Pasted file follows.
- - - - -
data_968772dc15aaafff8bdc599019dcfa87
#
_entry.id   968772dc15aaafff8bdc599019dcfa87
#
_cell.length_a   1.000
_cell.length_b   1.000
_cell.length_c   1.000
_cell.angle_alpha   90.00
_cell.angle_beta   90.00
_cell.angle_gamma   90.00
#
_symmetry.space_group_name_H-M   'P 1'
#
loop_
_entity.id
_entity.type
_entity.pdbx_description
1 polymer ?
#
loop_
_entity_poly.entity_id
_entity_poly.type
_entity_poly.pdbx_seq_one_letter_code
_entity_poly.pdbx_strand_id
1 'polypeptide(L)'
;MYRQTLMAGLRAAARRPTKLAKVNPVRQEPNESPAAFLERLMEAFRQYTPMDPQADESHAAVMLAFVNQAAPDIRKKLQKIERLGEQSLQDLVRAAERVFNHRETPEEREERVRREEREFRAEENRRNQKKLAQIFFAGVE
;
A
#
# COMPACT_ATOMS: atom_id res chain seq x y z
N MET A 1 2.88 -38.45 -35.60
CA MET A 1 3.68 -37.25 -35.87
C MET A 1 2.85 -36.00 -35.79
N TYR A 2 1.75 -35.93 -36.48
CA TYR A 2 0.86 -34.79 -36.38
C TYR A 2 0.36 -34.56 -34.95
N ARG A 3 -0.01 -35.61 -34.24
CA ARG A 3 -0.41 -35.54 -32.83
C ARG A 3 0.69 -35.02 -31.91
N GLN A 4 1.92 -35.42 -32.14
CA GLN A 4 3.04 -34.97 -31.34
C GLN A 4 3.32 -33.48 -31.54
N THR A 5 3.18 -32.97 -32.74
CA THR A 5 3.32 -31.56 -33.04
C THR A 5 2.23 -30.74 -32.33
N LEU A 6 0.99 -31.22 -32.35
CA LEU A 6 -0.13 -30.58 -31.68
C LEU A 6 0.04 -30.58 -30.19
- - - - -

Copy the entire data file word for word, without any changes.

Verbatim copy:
data_968772dc15aaafff8bdc599019dcfa87
#
_entry.id   968772dc15aaafff8bdc599019dcfa87
#
_cell.length_a   1.000
_cell.length_b   1.000
_cell.length_c   1.000
_cell.angle_alpha   90.00
_cell.angle_beta   90.00
_cell.angle_gamma   90.00
#
_symmetry.space_group_name_H-M   'P 1'
#
loop_
_entity.id
_entity.type
_entity.pdbx_description
1 polymer ?
#
loop_
_entity_poly.entity_id
_entity_poly.type
_entity_poly.pdbx_seq_one_letter_code
_entity_poly.pdbx_strand_id
1 'polypeptide(L)'
;MYRQTLMAGLRAAARRPTKLAKVNPVRQEPNESPAAFLERLMEAFRQYTPMDPQADESHAAVMLAFVNQAAPDIRKKLQKIERLGEQSLQDLVRAAERVFNHRETPEEREERVRREEREFRAEENRRNQKKLAQIFFAGVE
;
A
#
# COMPACT_ATOMS: atom_id res chain seq x y z
N MET A 1 2.88 -38.45 -35.60
CA MET A 1 3.68 -37.25 -35.87
C MET A 1 2.85 -36.00 -35.79
N TYR A 2 1.75 -35.93 -36.48
CA TYR A 2 0.86 -34.79 -36.38
C TYR A 2 0.36 -34.56 -34.95
N ARG A 3 -0.01 -35.61 -34.24
CA ARG A 3 -0.41 -35.54 -32.83
C ARG A 3 0.69 -35.02 -31.91
N GLN A 4 1.92 -35.42 -32.14
CA GLN A 4 3.04 -34.97 -31.34
C GLN A 4 3.32 -33.48 -31.54
N THR A 5 3.18 -32.97 -32.74
CA THR A 5 3.32 -31.56 -33.04
C THR A 5 2.23 -30.74 -32.33
N LEU A 6 0.99 -31.22 -32.35
CA LEU A 6 -0.13 -30.58 -31.68
C LEU A 6 0.04 -30.58 -30.19